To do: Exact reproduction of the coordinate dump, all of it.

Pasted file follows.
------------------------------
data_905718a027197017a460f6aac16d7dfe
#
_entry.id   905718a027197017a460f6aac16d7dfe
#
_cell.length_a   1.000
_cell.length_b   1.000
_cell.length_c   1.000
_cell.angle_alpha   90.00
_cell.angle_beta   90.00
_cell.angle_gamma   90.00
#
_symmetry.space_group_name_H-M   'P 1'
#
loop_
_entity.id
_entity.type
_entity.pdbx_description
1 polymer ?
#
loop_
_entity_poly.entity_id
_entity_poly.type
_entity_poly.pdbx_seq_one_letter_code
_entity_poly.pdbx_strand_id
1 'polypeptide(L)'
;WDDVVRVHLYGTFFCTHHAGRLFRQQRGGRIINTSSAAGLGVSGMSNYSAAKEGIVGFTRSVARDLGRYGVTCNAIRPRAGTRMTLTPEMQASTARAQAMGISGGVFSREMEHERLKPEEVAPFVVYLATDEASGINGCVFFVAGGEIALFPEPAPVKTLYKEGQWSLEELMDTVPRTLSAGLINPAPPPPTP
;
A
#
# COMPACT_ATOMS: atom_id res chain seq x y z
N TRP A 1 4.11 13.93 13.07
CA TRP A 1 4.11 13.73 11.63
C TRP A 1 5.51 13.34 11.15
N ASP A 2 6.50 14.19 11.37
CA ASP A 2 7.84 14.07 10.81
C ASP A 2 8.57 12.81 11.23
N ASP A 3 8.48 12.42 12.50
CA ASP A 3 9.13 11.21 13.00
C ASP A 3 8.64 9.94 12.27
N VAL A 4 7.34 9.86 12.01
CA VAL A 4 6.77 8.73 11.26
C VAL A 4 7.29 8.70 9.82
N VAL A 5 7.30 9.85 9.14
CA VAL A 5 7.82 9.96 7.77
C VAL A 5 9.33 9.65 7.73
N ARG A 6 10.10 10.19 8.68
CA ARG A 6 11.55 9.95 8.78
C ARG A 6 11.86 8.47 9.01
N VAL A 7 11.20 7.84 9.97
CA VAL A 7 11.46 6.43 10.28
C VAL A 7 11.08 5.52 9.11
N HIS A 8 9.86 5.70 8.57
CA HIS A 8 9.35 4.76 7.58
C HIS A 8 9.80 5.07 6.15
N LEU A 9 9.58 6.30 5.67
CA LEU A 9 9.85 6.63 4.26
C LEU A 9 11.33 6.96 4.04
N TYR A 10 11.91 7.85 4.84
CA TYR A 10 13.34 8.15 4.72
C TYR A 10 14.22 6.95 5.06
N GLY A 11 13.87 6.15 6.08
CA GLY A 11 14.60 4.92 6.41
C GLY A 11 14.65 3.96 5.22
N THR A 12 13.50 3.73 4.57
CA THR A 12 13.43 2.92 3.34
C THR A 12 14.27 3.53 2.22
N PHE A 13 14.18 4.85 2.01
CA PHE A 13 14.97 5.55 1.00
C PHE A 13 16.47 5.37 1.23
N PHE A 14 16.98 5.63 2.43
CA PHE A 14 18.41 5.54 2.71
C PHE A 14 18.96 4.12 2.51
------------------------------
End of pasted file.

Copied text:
data_905718a027197017a460f6aac16d7dfe
#
_entry.id   905718a027197017a460f6aac16d7dfe
#
_cell.length_a   1.000
_cell.length_b   1.000
_cell.length_c   1.000
_cell.angle_alpha   90.00
_cell.angle_beta   90.00
_cell.angle_gamma   90.00
#
_symmetry.space_group_name_H-M   'P 1'
#
loop_
_entity.id
_entity.type
_entity.pdbx_description
1 polymer ?
#
loop_
_entity_poly.entity_id
_entity_poly.type
_entity_poly.pdbx_seq_one_letter_code
_entity_poly.pdbx_strand_id
1 'polypeptide(L)'
;WDDVVRVHLYGTFFCTHHAGRLFRQQRGGRIINTSSAAGLGVSGMSNYSAAKEGIVGFTRSVARDLGRYGVTCNAIRPRAGTRMTLTPEMQASTARAQAMGISGGVFSREMEHERLKPEEVAPFVVYLATDEASGINGCVFFVAGGEIALFPEPAPVKTLYKEGQWSLEELMDTVPRTLSAGLINPAPPPPTP
;
A
#
# COMPACT_ATOMS: atom_id res chain seq x y z
N TRP A 1 4.11 13.93 13.07
CA TRP A 1 4.11 13.73 11.63
C TRP A 1 5.51 13.34 11.15
N ASP A 2 6.50 14.19 11.37
CA ASP A 2 7.84 14.07 10.81
C ASP A 2 8.57 12.81 11.23
N ASP A 3 8.48 12.42 12.50
CA ASP A 3 9.13 11.21 13.00
C ASP A 3 8.64 9.94 12.27
N VAL A 4 7.34 9.86 12.01
CA VAL A 4 6.77 8.73 11.26
C VAL A 4 7.29 8.70 9.82
N VAL A 5 7.30 9.85 9.14
CA VAL A 5 7.82 9.96 7.77
C VAL A 5 9.33 9.65 7.73
N ARG A 6 10.10 10.19 8.68
CA ARG A 6 11.55 9.95 8.78
C ARG A 6 11.86 8.47 9.01
N VAL A 7 11.20 7.84 9.97
CA VAL A 7 11.46 6.43 10.28
C VAL A 7 11.08 5.52 9.11
N HIS A 8 9.86 5.70 8.57
CA HIS A 8 9.35 4.76 7.58
C HIS A 8 9.80 5.07 6.15
N LEU A 9 9.58 6.30 5.67
CA LEU A 9 9.85 6.63 4.26
C LEU A 9 11.33 6.96 4.04
N TYR A 10 11.91 7.85 4.84
CA TYR A 10 13.34 8.15 4.72
C TYR A 10 14.22 6.95 5.06
N GLY A 11 13.87 6.15 6.08
CA GLY A 11 14.60 4.92 6.41
C GLY A 11 14.65 3.96 5.22
N THR A 12 13.50 3.73 4.57
CA THR A 12 13.43 2.92 3.34
C THR A 12 14.27 3.53 2.22
N PHE A 13 14.18 4.85 2.01
CA PHE A 13 14.97 5.55 1.00
C PHE A 13 16.47 5.37 1.23
N PHE A 14 16.98 5.63 2.43
CA PHE A 14 18.41 5.54 2.71
C PHE A 14 18.96 4.12 2.51